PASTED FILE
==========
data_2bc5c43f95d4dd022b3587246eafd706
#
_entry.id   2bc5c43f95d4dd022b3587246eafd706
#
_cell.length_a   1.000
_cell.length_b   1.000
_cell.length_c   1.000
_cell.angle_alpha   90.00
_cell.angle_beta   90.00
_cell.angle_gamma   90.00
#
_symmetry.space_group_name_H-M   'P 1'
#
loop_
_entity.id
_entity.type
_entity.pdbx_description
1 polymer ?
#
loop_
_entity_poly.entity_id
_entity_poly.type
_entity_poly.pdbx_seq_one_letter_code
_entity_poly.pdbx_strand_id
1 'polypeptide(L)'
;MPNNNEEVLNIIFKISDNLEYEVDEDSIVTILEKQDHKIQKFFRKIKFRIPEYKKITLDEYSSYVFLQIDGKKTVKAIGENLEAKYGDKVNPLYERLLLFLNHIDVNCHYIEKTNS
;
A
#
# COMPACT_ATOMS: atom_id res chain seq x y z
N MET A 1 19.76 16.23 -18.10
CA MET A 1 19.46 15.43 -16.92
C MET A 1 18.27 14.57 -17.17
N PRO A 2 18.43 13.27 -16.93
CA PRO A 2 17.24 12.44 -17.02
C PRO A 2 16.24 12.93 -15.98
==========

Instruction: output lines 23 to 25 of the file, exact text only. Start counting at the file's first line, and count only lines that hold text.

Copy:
_entity_poly.pdbx_seq_one_letter_code
_entity_poly.pdbx_strand_id
1 'polypeptide(L)'